{thanksfully 3.0 ♦ fuyu}

Persimmon and Blueberry Pies

I find it unbelievable that I have no pictures of the persimmons that Bean picked up last year – from a tree unclaimed on the side of the road. I somehow didn’t even photograph the pomegranates, which are also a November favorite, which my father hoards from his tree… and while it seems early in the month to be grateful already for *cough* food, which is what most of us do when we feel like we’re running out of things, *cough* I forget about persimmons every single year. I hated them, as a child; they were slimy. I still prefer the firm ones – but the slushy, sticky fuyu, which can be dried whole or used fresh, make THE BEST sticky fruit cookies, ever. Actually, come to think of it, the pie was pretty good, too.

I am grateful today for all the gifts of autumn, even the ones I periodically forget exist.

{“a little racism in the Adirondacks”}


Berkeley 15

Occasionally, I have the distinct pleasure of meeting absolutely unique people, and I met this adorably dimpled person for the first time the other night at supper in Berkeley. He happened to be all of seventeen, full of wit and cracking wise all evening, making the assorted adults about him guffaw intemperately. A very good time was had; a brief blip of sanity in amongst ALA meetings and packing and sightseeing and preparing to leave the state and the country.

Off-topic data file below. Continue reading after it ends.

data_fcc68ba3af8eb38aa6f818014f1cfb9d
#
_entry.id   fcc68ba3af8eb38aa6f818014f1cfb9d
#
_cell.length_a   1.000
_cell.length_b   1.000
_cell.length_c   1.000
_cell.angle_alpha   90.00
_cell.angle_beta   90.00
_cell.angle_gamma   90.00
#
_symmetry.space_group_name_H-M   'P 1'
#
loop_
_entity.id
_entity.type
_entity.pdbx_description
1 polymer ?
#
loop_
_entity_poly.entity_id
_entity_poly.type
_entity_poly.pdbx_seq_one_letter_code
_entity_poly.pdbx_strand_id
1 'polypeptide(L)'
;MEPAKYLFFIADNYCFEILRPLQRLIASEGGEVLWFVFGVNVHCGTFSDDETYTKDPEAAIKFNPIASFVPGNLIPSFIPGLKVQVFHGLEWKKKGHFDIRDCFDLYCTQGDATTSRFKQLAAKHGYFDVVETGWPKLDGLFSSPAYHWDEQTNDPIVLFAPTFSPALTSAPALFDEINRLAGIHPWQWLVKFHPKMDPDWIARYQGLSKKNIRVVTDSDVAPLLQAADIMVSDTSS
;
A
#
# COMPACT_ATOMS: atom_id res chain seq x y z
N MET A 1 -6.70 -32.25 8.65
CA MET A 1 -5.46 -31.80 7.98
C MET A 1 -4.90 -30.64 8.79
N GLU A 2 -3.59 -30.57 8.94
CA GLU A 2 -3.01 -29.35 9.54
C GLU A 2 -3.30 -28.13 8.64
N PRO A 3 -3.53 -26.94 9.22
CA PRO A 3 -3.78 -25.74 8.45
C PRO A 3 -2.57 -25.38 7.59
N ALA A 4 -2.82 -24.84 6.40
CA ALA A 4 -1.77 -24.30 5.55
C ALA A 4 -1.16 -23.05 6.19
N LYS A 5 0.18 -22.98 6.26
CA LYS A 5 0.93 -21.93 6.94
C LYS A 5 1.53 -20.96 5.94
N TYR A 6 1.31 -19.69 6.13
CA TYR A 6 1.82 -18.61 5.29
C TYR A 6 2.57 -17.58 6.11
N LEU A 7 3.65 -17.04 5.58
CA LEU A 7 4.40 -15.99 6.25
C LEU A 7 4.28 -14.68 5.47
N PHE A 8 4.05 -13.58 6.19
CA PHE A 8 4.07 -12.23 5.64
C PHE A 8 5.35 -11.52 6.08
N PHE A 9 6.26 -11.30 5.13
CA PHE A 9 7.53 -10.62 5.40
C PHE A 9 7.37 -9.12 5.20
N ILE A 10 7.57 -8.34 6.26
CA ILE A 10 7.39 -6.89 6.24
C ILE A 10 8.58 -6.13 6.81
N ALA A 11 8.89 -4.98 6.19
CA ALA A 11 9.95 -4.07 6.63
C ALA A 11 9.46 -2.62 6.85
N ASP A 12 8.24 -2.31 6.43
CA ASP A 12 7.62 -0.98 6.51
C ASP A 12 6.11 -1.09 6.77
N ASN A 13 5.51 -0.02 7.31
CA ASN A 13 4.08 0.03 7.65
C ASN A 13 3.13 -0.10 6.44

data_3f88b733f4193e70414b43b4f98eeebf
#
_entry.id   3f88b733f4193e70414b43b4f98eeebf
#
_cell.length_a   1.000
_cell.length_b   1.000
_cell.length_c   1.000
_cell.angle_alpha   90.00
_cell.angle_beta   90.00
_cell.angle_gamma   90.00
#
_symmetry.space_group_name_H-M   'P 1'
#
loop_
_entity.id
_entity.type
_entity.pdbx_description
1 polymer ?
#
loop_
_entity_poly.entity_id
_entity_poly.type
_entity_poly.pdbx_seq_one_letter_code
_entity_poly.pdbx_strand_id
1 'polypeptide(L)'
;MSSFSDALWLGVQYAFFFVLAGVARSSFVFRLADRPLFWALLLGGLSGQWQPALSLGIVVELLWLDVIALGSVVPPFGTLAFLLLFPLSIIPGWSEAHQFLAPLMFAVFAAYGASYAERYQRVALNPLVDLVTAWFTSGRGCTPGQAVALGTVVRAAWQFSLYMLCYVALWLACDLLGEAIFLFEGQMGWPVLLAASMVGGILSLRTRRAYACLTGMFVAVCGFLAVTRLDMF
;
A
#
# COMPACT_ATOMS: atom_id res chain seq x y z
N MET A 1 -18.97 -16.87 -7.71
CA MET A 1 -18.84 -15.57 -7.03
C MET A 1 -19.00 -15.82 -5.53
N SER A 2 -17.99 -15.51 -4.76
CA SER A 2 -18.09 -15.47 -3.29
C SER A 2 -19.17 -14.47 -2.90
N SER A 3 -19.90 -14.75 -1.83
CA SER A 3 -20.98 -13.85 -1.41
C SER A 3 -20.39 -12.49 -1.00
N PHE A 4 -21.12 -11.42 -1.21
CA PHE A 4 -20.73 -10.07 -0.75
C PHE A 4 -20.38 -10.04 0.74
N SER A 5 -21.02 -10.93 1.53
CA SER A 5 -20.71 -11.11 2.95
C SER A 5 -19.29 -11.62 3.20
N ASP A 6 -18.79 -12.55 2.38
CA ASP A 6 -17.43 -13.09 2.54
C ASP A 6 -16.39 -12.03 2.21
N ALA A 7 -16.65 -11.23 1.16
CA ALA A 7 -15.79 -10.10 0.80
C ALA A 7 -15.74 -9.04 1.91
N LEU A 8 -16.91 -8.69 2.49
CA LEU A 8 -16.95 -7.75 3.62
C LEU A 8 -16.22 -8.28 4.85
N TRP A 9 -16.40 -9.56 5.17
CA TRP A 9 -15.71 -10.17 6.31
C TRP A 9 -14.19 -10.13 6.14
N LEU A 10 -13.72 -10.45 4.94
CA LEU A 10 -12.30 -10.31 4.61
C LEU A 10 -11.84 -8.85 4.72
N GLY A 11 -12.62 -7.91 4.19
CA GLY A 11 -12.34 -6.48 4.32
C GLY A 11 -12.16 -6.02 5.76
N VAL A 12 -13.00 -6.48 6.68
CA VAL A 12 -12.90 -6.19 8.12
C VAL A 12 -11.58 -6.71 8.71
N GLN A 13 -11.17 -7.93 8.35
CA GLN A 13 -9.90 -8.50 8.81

Adorably Dimpled (whom we’ll call AD for future reference) is one of those outdoorsy people was relating to us the tale of his canoeing trip through the Adirondacks, and how well it had gone. He added that he and his rowing partner had at one point stood in the canoe, poling along and singing out all the Italian words that they knew, gondolier style – which were sadly limited to rigatoni, zabaglione, bruschetta, antipasti… Yeah. It was fairly pathetic, but it amused them, so they carried on… until they rounded a corner and met up with another canoe full of people conversing … in … Italian.

Mortified, they sat down and shut up.

AD chuckled ruefully, recounting the tale. “It was terrible,” he recalled. “We thought we could get away with a little racism out in the Adirondacks, but no.” The complete incongruity of this statement of course broke up the whole table and we all laughed some more. But, AD’s claim of racism has stayed with me… and rattled around like a dried pea in my brain.

Berkeley 2

I was nineteen when a social worker I knew prodded me into being part of a study at Boston University’s Sloan Epidemiology Center. I’m still a part of that study, which has turned out to be a huge and important one about the health of women of color across the United States. Biannually, the several hundred thousand women in the group answers questions about their health, visits a lab to give blood, or agrees to give Sloan access to their cancer records or their blood pressure readings, and &tc. This is a comprehensive study, and includes mental health, and every other year or so, when the questionnaire comes out, I’ve been asked about my experiences with things that threaten mental health — things like domestic abuse, self harm, assault, and… racism.